By Kalvin Valdillez, Tulalip News
In 2014, the Seattle City Council unanimously elected to replace the national holiday known as Columbus Day with Indigenous Peoples Day, a holiday which celebrates Native American culture. It is no secret, in fact the atrocities committed by Christopher Columbus are well-documented. Under the name of colonization, Columbus and his crew raped, murdered and enslaved thousands, if not millions, of the Indigenous People who inhabited his ‘new-found land’.
Even though his crimes are well-documented, the majority of America seems to conveniently forget about his actions, often romanticizing his voyage and ‘discovery’ as the birth of a nation. Although several cities recently followed Seattle by declaring the second Monday of October as Indigenous Peoples Day, many Americans refuse to acknowledge the Italian explorer’s dark history and are upset that people are electing to celebrate Indigenous culture instead. This year, a Native American statue in Texas was vandalized with red paint, the vandals left behind a cross with a message that simply read ‘Columbus Day’ next to the statue.
President Donald Trump recently stated, “The permanent arrival of Europeans to the Americas was a transformative event that undeniably and fundamentally changed the course of human history and set the stage for the development of our great nation. Therefore, on Columbus Day, we honor the skilled navigator and the man of faith, whose courageous feat brought together continents and has inspired countless others to pursue their dreams and convictions – even in the face of extreme doubt and tremendous adversity.”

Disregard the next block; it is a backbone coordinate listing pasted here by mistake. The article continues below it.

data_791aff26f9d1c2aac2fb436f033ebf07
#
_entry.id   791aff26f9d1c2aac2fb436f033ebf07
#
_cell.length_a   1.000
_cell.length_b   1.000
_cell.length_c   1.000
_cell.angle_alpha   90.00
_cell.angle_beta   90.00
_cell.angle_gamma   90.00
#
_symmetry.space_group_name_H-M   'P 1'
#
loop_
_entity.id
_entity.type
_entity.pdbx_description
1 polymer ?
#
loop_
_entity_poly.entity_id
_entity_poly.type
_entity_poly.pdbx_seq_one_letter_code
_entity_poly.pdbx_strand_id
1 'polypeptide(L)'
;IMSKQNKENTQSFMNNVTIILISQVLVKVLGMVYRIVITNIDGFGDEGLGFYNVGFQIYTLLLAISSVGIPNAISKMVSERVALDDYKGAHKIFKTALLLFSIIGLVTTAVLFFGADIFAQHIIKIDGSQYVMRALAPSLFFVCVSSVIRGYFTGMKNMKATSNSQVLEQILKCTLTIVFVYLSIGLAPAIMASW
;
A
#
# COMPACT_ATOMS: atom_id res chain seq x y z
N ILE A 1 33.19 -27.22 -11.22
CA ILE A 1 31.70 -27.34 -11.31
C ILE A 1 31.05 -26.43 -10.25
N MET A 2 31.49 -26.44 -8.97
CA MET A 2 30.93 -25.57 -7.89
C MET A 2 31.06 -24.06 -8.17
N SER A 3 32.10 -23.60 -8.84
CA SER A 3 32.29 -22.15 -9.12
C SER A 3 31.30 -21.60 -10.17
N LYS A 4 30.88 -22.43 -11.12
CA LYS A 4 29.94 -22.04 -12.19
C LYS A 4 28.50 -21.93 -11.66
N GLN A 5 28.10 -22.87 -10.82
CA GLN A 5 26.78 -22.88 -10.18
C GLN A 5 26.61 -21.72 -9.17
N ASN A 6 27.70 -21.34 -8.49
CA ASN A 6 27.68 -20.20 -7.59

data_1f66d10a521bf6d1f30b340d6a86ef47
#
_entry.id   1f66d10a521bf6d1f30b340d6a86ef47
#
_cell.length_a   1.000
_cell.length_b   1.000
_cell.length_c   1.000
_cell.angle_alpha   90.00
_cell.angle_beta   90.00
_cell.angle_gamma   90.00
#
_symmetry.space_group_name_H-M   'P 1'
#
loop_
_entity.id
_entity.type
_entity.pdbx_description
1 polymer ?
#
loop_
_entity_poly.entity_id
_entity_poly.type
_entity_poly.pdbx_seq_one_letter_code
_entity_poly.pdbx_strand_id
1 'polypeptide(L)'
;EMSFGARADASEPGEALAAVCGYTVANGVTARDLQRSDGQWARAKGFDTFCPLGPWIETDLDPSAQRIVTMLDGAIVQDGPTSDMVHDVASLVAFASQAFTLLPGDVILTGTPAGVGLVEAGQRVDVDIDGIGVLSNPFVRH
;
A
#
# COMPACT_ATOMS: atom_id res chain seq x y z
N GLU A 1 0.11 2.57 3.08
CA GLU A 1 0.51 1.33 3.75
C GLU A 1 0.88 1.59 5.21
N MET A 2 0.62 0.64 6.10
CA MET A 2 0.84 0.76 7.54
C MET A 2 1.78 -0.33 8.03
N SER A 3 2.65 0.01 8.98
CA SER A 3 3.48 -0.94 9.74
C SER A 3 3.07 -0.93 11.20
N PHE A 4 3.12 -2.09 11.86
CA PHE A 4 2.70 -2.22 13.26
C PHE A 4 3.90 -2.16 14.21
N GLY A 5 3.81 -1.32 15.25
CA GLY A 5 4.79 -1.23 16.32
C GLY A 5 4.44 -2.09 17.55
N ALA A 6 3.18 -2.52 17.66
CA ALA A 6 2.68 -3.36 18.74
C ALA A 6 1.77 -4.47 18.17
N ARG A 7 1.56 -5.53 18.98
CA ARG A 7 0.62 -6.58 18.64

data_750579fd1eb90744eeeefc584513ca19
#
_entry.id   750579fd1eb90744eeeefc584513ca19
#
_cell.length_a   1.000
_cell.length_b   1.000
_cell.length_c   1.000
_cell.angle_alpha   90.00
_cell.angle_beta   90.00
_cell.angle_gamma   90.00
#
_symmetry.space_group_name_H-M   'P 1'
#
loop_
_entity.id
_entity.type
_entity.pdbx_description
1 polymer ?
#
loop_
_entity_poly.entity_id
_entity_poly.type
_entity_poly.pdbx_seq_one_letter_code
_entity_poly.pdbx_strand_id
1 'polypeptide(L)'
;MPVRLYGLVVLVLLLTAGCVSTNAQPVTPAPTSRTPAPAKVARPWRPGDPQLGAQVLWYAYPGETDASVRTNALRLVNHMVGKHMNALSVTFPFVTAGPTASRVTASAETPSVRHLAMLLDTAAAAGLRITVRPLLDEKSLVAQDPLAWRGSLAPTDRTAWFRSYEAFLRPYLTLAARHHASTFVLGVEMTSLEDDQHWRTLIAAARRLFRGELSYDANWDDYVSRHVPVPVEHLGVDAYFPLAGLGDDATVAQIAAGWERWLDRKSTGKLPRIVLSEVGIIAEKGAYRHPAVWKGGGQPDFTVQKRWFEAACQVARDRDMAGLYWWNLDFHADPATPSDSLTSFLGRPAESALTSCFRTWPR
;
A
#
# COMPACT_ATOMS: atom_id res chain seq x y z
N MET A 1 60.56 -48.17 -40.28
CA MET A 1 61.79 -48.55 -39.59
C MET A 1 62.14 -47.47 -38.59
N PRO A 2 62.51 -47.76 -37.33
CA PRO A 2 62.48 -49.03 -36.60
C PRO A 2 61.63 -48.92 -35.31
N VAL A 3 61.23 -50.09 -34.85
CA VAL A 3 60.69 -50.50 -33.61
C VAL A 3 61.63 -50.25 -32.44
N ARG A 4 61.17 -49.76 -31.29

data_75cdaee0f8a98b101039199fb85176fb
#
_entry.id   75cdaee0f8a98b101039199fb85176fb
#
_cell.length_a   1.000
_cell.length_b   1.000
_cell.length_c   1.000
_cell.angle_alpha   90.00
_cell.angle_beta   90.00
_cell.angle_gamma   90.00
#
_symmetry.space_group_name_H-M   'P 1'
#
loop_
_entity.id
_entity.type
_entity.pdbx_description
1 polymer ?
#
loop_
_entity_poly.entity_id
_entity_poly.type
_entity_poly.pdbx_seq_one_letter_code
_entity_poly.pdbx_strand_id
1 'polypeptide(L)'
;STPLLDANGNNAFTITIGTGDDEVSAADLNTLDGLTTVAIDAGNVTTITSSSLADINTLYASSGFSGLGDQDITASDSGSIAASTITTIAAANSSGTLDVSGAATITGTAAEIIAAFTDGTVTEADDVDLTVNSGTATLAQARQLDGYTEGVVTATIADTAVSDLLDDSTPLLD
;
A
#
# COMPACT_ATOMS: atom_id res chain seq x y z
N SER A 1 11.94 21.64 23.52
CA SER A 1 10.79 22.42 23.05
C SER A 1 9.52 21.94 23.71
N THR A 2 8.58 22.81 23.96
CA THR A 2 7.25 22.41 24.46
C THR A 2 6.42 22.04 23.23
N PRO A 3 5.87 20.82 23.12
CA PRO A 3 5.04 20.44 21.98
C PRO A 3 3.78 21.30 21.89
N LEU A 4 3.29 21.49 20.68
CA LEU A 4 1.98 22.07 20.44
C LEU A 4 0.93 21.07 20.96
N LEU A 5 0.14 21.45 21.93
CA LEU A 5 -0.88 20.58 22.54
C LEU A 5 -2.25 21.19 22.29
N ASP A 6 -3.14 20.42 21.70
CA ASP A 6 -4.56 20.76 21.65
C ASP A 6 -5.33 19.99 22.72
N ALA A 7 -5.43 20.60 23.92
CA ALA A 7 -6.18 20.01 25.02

Due to schools nationwide inadequately teaching the history of Christopher Columbus, he is perceived by many as a stand-up guy; it may be years before the entire nation collectively agrees otherwise. However, Indigenous Peoples Day promotes awareness and education about Columbus, while celebrating the Native American culture, heritage and traditions.
On October 9, the United Indians of All Tribes gathered at Westlake Center in downtown Seattle and marched to City Hall. Throughout the march traditional songs and dances were on display as tribal members from across the nation, many in full regalia, celebrated being Indigenous. Upon reaching City Hall, local Indigenous leaders shared words of excitement, gratitude and encouragement with fellow marchers.
Following the march attendees were invited to a traditional salmon dinner at the Daybreak Star Cultural Center. Hundreds of local-based Natives attended the celebration at Daybreak, where special performances including songs, dances and poetry were shared. United Indians honored several community leaders with blankets designed by Eighth Generation by Louie Gong. In a Facebook post Hunkpapa Lakota member and local Native American Activist, Matt Remle, shared his feelings regarding this year’s Indigenous Peoples Day Celebration.
“I would like to express my deep gratitude to all those I had the opportunity to work with this year on our fourth annual Indigenous Peoples Day celebration. We jammed for a good twelve hours from the streets of Seattle to Daybreak Star and it was all beautiful. Much behind the scene work goes into organizing these gatherings and so many are responsible for pulling it off – all for the love of who we are. I seen non-stop smiles, pride, joy and many tears. To all the singers, dancers, cooks, organizers much love, appreciation and gratitude. We’ll keep putting forth that good transformative energy as we live our values, roles and responsibilities daily. We’ll grow stronger, united for our children and grandchildren. They are watching and waiting. Hecetu welo.”